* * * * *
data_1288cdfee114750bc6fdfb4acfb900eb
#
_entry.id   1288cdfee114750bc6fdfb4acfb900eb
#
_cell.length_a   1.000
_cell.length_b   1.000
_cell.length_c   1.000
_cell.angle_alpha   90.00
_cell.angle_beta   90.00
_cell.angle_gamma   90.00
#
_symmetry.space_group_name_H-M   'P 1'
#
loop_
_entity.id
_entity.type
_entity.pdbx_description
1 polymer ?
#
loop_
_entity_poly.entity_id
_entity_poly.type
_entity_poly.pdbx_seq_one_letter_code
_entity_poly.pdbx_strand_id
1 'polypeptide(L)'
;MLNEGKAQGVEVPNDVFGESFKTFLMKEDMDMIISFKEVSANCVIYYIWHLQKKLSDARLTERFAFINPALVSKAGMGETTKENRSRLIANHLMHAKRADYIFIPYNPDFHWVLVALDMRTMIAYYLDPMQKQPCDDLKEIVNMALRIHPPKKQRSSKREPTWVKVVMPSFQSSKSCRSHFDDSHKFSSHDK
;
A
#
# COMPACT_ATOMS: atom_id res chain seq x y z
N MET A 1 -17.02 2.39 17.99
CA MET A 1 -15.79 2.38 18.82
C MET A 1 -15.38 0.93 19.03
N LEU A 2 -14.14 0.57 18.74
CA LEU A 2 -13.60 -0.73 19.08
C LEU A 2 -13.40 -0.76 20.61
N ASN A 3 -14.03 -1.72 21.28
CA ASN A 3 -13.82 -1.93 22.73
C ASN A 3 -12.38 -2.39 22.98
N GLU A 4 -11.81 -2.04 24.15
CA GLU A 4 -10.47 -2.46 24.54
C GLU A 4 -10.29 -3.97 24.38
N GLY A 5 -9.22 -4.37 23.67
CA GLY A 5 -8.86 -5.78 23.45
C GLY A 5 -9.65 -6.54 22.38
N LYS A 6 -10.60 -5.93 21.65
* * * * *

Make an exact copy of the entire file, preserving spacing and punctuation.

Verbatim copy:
data_1288cdfee114750bc6fdfb4acfb900eb
#
_entry.id   1288cdfee114750bc6fdfb4acfb900eb
#
_cell.length_a   1.000
_cell.length_b   1.000
_cell.length_c   1.000
_cell.angle_alpha   90.00
_cell.angle_beta   90.00
_cell.angle_gamma   90.00
#
_symmetry.space_group_name_H-M   'P 1'
#
loop_
_entity.id
_entity.type
_entity.pdbx_description
1 polymer ?
#
loop_
_entity_poly.entity_id
_entity_poly.type
_entity_poly.pdbx_seq_one_letter_code
_entity_poly.pdbx_strand_id
1 'polypeptide(L)'
;MLNEGKAQGVEVPNDVFGESFKTFLMKEDMDMIISFKEVSANCVIYYIWHLQKKLSDARLTERFAFINPALVSKAGMGETTKENRSRLIANHLMHAKRADYIFIPYNPDFHWVLVALDMRTMIAYYLDPMQKQPCDDLKEIVNMALRIHPPKKQRSSKREPTWVKVVMPSFQSSKSCRSHFDDSHKFSSHDK
;
A
#
# COMPACT_ATOMS: atom_id res chain seq x y z
N MET A 1 -17.02 2.39 17.99
CA MET A 1 -15.79 2.38 18.82
C MET A 1 -15.38 0.93 19.03
N LEU A 2 -14.14 0.57 18.74
CA LEU A 2 -13.60 -0.73 19.08
C LEU A 2 -13.40 -0.76 20.61
N ASN A 3 -14.03 -1.72 21.28
CA ASN A 3 -13.82 -1.93 22.73
C ASN A 3 -12.38 -2.39 22.98
N GLU A 4 -11.81 -2.04 24.15
CA GLU A 4 -10.47 -2.46 24.54
C GLU A 4 -10.29 -3.97 24.38
N GLY A 5 -9.22 -4.37 23.67
CA GLY A 5 -8.86 -5.78 23.45
C GLY A 5 -9.65 -6.54 22.38
N LYS A 6 -10.60 -5.93 21.65